Then I remembered why I run.

I don’t run to cross something off my list or achieve a goal I set for myself.

I love my long runs because I get to spend two hours alone with God. I pray, meditate on God’s love, ask for strength, and enjoy the companionable silence of His presence.

This prayerful, contemplative time with God isn’t dependent on achieving a specific emotional or physical state. Sometimes my runs hurt and I struggle through the miles, other times I feel euphoric, like I could run forever. Either way, and in all the many types of runs in between, God the Father, Son and Holy Spirit is with me. Simply soaking in the moment and relying on God’s provision for the next step, the next breath, the next moment, is a precious experience.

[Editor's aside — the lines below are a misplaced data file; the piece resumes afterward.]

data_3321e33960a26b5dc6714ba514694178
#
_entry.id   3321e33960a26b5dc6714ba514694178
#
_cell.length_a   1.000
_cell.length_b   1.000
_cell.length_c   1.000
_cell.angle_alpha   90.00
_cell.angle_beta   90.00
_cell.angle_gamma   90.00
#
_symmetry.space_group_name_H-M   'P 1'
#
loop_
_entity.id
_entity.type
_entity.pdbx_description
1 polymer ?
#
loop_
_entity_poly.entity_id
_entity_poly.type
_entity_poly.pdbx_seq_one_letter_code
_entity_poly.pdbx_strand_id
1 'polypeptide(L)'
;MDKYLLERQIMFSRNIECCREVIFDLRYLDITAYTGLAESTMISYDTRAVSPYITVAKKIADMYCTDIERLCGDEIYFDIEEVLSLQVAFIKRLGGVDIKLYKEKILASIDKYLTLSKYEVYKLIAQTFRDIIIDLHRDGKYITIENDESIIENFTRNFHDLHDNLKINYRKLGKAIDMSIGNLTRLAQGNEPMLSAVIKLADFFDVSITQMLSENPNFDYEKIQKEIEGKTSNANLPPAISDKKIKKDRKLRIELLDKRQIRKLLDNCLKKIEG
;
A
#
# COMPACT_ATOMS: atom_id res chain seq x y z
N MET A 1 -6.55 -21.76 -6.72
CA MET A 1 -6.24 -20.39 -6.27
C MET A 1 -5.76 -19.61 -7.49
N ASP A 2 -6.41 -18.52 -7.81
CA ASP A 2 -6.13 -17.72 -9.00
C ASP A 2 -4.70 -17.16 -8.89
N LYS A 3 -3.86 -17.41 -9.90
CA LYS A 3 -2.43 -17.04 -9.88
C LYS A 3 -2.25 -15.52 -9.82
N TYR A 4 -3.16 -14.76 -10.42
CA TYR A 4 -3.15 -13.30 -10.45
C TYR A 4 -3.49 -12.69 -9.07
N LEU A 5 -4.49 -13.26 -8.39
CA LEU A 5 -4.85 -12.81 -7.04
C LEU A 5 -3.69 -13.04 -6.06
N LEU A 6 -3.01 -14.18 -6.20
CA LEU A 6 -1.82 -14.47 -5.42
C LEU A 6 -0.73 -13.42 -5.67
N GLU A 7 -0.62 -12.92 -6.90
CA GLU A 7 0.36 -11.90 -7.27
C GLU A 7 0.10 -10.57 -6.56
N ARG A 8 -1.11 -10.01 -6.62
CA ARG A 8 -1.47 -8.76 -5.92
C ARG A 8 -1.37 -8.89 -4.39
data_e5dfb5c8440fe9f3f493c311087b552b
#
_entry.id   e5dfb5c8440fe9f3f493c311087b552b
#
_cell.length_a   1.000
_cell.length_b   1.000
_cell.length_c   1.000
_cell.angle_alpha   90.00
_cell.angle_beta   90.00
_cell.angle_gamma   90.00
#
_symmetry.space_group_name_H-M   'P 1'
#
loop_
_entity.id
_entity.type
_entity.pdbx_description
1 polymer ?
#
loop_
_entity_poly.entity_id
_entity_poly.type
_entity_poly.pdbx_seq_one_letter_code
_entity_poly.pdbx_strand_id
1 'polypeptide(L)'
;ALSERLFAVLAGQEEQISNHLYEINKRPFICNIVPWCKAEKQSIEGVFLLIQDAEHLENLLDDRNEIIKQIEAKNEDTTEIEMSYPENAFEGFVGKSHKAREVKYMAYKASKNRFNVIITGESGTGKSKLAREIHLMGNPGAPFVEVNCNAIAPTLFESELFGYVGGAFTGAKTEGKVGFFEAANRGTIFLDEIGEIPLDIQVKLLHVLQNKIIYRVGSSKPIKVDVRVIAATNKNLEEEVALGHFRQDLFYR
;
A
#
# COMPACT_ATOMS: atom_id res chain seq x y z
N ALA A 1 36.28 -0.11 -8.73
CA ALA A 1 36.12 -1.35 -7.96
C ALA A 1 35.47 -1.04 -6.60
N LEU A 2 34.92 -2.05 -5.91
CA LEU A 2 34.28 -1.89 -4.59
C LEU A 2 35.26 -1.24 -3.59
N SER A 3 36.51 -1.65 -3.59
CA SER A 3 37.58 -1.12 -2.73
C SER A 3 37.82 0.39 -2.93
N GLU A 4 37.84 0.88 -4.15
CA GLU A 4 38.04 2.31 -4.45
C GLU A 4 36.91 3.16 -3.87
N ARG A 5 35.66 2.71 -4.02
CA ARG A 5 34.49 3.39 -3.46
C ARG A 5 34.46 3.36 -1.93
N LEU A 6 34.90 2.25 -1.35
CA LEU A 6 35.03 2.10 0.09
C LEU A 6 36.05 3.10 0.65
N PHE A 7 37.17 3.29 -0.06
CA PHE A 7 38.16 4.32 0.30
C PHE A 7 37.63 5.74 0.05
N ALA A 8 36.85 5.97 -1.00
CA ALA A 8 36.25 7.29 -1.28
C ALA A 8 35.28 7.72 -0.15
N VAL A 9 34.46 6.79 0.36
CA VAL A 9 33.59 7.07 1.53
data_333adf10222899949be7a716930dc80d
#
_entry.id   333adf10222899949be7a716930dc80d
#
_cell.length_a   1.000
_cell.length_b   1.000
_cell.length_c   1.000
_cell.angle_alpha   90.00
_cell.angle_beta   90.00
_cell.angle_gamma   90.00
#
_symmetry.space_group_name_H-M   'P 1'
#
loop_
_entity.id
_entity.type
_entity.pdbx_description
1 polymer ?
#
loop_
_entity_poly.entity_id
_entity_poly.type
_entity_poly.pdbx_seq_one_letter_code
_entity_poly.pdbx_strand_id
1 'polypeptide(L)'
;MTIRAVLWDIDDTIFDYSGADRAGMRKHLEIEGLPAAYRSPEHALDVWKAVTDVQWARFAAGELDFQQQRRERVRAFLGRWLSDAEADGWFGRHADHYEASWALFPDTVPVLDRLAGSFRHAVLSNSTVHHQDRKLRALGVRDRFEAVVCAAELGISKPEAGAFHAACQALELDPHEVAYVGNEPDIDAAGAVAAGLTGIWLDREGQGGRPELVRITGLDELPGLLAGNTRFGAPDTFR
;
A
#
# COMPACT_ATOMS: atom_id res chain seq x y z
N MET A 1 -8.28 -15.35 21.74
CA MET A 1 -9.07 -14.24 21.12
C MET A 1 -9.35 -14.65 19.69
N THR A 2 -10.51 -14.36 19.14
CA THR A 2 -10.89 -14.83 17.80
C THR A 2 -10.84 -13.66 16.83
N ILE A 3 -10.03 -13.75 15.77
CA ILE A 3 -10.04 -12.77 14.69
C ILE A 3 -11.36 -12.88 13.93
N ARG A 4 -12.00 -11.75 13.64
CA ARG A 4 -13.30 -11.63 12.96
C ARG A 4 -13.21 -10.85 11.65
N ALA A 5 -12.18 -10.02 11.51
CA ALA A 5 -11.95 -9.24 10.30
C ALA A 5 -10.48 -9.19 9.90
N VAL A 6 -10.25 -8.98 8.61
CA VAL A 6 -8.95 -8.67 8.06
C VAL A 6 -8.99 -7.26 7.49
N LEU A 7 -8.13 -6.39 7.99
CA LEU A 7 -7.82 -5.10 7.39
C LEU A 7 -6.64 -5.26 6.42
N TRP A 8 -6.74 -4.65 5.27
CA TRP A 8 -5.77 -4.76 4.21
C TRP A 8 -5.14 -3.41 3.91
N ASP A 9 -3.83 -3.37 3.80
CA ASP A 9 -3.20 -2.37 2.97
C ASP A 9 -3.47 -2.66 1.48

I peacefully surrendered to the fact that I would feel tired on my run, but that was okay. I didn’t have to run a half marathon distance or hit a certain pace. Those goals are fun to set and shoot for, but they aren’t the true reason I run.

For the first hour of running today, I listened to a book study on Grace Upon Grace: Spirituality for Today by John W. Kleinig. I’m about half way through the 32 sessions that ponder this book that I’ve come to cherish. Pastor Rhode leads his study group through the book slowly and carefully. I’ve loved listening to a session daily since starting this practice on Easter.

Today’s section of the book discussed how the Psalms are wonderful meditations on God’s love and plan for us. They noted many more Psalms are focused on laments, pain and struggle, than on joy and celebration. It’s easy to praise God when we’re feeling contented and hopeful. It’s much harder to acknowledge God’s faithfulness when we hurt and struggle.